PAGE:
8 years ago

Volume 17 Issue 8 - May 2012

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Old Wine, New Bottles |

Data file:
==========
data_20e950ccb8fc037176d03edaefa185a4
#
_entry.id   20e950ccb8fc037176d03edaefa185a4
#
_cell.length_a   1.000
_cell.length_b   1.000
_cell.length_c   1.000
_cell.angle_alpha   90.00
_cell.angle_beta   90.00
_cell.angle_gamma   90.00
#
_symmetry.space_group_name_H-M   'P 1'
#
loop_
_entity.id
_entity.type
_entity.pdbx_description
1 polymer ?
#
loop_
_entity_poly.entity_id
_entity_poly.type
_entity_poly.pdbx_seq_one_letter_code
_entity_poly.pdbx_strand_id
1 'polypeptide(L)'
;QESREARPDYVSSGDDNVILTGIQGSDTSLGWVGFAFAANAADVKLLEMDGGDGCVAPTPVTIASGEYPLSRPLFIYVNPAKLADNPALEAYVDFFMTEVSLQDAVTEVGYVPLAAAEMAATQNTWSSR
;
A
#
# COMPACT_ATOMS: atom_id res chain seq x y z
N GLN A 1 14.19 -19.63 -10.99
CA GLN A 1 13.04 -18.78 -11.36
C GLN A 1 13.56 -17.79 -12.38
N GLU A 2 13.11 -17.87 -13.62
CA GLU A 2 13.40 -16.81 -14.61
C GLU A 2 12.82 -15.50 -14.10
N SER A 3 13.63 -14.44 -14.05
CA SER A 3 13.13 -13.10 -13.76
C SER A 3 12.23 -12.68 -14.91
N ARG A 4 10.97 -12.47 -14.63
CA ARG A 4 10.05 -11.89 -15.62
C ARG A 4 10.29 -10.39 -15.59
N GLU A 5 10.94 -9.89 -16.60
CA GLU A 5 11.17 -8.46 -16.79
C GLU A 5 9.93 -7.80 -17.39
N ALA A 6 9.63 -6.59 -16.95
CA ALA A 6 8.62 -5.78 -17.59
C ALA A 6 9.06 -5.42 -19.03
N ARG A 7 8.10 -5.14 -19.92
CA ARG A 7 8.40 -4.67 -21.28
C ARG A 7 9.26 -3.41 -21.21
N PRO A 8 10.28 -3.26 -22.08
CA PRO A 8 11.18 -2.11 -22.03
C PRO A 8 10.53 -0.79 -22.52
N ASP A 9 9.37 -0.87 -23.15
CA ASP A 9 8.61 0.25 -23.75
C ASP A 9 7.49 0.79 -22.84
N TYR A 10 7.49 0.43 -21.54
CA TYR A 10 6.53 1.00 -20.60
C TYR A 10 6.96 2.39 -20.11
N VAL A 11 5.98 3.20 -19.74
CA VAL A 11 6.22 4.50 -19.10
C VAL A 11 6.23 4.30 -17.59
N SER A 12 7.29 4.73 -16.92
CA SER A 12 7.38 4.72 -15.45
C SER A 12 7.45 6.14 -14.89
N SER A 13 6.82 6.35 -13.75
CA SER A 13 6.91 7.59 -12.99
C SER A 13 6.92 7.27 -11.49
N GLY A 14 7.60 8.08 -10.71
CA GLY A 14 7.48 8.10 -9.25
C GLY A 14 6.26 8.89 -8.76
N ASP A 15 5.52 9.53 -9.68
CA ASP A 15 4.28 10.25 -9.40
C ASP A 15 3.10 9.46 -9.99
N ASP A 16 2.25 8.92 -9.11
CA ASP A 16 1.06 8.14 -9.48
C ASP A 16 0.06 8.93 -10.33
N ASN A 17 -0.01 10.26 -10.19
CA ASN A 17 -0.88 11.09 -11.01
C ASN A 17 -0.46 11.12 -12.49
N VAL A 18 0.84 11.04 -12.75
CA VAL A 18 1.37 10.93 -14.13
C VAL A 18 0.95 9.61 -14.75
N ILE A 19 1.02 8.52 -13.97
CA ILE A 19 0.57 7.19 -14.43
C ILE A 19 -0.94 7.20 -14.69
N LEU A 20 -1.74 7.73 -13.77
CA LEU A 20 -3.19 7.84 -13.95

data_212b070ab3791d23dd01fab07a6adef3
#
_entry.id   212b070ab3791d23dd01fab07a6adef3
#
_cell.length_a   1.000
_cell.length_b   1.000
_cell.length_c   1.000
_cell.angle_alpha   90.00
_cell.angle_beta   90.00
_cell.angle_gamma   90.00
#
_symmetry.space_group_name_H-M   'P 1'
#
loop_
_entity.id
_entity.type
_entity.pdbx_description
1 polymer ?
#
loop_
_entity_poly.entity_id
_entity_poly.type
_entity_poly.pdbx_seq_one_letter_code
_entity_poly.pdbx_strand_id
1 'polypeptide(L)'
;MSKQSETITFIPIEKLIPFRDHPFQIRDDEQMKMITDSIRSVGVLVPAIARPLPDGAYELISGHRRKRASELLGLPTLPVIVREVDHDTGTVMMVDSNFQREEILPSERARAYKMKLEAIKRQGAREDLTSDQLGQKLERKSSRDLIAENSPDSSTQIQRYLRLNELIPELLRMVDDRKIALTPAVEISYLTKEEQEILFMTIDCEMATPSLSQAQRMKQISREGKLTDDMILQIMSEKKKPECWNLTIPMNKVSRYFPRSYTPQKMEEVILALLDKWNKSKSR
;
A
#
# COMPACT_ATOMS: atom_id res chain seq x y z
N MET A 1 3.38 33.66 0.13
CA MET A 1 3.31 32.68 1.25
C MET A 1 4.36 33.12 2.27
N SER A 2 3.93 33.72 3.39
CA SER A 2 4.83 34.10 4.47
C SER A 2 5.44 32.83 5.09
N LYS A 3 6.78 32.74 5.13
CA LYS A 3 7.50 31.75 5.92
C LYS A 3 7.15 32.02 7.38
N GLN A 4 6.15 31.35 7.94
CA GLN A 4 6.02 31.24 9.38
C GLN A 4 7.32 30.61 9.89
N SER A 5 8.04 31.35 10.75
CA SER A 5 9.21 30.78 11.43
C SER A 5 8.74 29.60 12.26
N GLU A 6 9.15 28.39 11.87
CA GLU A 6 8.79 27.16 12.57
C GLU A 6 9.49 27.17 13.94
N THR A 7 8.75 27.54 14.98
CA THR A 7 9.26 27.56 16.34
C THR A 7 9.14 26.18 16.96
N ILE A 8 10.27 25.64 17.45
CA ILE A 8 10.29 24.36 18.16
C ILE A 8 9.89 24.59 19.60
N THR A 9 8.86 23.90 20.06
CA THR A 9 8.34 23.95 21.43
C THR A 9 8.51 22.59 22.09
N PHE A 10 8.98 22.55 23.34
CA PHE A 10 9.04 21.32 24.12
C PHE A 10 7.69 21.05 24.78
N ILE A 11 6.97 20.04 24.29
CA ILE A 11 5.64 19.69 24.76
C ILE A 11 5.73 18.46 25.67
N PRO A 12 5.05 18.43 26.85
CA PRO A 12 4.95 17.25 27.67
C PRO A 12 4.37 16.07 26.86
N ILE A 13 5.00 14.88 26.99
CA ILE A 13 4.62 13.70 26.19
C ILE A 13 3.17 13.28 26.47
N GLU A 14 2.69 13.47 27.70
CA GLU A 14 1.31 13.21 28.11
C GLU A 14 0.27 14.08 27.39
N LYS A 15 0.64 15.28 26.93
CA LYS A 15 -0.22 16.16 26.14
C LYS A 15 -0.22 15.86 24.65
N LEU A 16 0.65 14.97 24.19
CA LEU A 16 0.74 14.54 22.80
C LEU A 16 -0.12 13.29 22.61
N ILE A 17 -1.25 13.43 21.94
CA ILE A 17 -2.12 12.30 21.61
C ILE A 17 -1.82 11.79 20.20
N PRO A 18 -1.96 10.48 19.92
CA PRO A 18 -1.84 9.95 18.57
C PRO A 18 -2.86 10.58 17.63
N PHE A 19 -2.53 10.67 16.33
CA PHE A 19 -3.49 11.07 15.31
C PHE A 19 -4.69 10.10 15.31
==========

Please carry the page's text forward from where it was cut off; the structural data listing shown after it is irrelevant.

Old Wine, New Bottles | Fine Old Recordings Re-ReleasedMercury is the latest major recordlabel to issue an omnibus collection oftheir recordings packed into the nowfamiliar 5½ inch box format, in this caseentitled Mercury Living Presence Collector’sEdition (4783566) (50 CDs, a 63-page booklet plus an interviewCD with Wilma Cozart Fine,Mercury’s producer). Mercurywas founded in 1945 in Chicagoas a pop label, then jazz, andin 1951 Mercury emerged as acompany of major classical interestwith their ground-breakingOlympian Series with theChicago Symphony under RaphaelKubelik. The era of high fidelity wasabout to emerge and their adoptedlogo, Living Presence, became abeacon familiar to record collectorsand in particular the nascent, yet tobe named, audiophiles. Music loversaround the world soon looked fornew Mercury recordings fromChicago … or anywhere else.Mercury’s Olympian Seriesboasted “single microphone”recordings updated to threemicrophones with the advent ofstereo in 1958. Their productionof the 1812 Overture with AntalDorati and the MinneapolisSymphony, with overdubbed cannonsand bells, exploded ontothe scene, racking up unheardof worldwide sales. To this day,it has never been out of print.Inevitably, Mercury’s engineers and theirequipment went overseas to make recordings,including an historic trip to Russia in 1962where they documented their “house pianist”American Byron Janis playing with KirilKondrashin and the Moscow Philharmonic.Mercury made the first complete Nutcrackerwith ballet conductor Dorati, a stalwartfigure in their catalogue along withPaul Paray (Detroit), Howard Hanson(Eastman-Rochester), Frederick Fennell(Eastman Wind Ensemble) and StanislawSkrowaczewski (Minneapolis). Soloists, includingJanos Starker, the Romeros, et al.,along with the complete contents of thisabsurdly inexpensive collection, are detailedat This is not intendedto be a basic collection, but it is awell-chosen array of sparkling and rousingperformances of alternate repertoire.My introduction to Tchaikovsky’s ManfredSymphony was on an RCA Victor LongPlaying Record (“LP” was the property ofColumbia) recorded in 1949 by Toscaniniand the NBC Symphony. It remains for meBRUCE SurTEESthe performance against which all thosethat followed have been weighed. Nonehas equaled the intensity of that 1949performance, particularly, but not onlybecause of, the ferocity of the closingpages of the first movement.Unequalled until now.On the evening of 26 August,1992 at the BBC Promsin the Royal Albert Hall,Yuri Temirkanov conductedthe St. Petersburg Philharmonicin an extraordinary performanceof Manfred, telecast by theBBC and now on a newDVD from ICI Classics“In 1951 Mercury emerged as acompany of major classical interestwith their ground-breaking OlympianSeries … The era of high fidelitywas about to emerge.”(icaD 5065). Temirkanov wasMravinsky’s assistant when theorchestra was known as theLeningrad Philharmonic andin 1988 he became their musicdirector and chief conductor.Following the drama of thefirst movement, the two middlemovements depicting romanticideals and aspirations are playedwithout bathos but with passionand often lace-like delicacy.What makes this performance unique is there-introduction of the entire first movementcoda to bring the work to an over-thetopconclusion reflecting absolute despairrather than Manfred’s redemption andconsolation in Tchaikovsky’s original. Theprogram includes Berlioz’ Corsair Overtureand several, worth the price of admission,encores including a Mravinsky specialty,the pas de deux from the second act of TheNutcracker. Also an inspired “Nimrod” fromElgar’s Enigma Variations and finally the“Death of Tybalt” from Prokofiev’s Romeoand Juliet. Wide open sound and faultlessvideo makes this stunning DVD a must-have.1940 saw the beginning of a six yearassociation of the New York Philharmonic andIgor Stravinsky as conductor during whichthey recorded many of his popular balletsand shorter pieces. A new release fromNaxos contains brilliant transfers of thethree best known ballets, Firebird, Petrushkaand Le Sacre du Printemps (8.112070). Thismay not have been particularly significantexcept for the fact that these are the mostvital and close to artifact-free transfers ofthese historic performances to find theirway to CD. Somewhat surprising are theperspectives, so clearly heard here. Theorchestral playing is immaculate andthe musicians are alert and enthusiastic.Stravinsky’s tempi and drive are compellingand a revelation, arguably definitive.The Firebird is the 1945 suite (26 minutes),Petrushka is a suite of eight sections fromthe 1911 score (16 minutes) and Le Sacreis the complete 1913 original. Actually“original” is not exactly accurate. Some halfdozen years after the premier Stravinsky wasasked to correct the many copyist’s errorsin the existing originals. As it happened,Stravinsky hadsome secondthoughts andnew ideas thathe substitutedfor the originalpassages. In 1947he would publisha new revisionwhich would take it out of the PublicDomain. In addition to achieving amiraculous recovery of the details withinthese old 78s, shaming the other re-issuesover the years, an unsuspected mistake inthe accepted recording date of Le Sacre hasbeen corrected.Being obsessive and believing that therecording date of Le Sacre was April 29,1940, I questioned April 4th as shownon this CD. Naxos’s Director of MediaRelations, Raymond Bisha forwardedMark Obert-Thorn’s reply: “My date camefrom James H. North’s discography, TheNew York Philharmonic – The AuthorizedRecordings, 1917–2005 (The ScarecrowPress, 2006). Under the date of April 4ththat he gives for this recording, he hasa reference to the following note: “Themisreading of a single Columbia fact sheet(now in Sony’s archives) led to the incorrectdating of all Philharmonic recordings inthe spring of 1940 [ … ] Those erroneousdates have persisted over decades of recordissues — including the Dutton and AndanteCDs — and discographic listings. The dateson that sheet are for “re-recording,” afurther step in the process [i.e., transferringfrom the 33 1/3 rpm lacquer masters to78 rpm wax masters], not for orchestrarecording sessions. The correct dates, takenfrom the orchestra personnel manager’shand-written weekly reports, are listedhere. So, the April 4th date for Stravinsky’srecording of Sacre is correct, and the date ofApril 29th refers to the re-recording process.”Sometimes you just have to ask!68 May 1 – June 7, 2012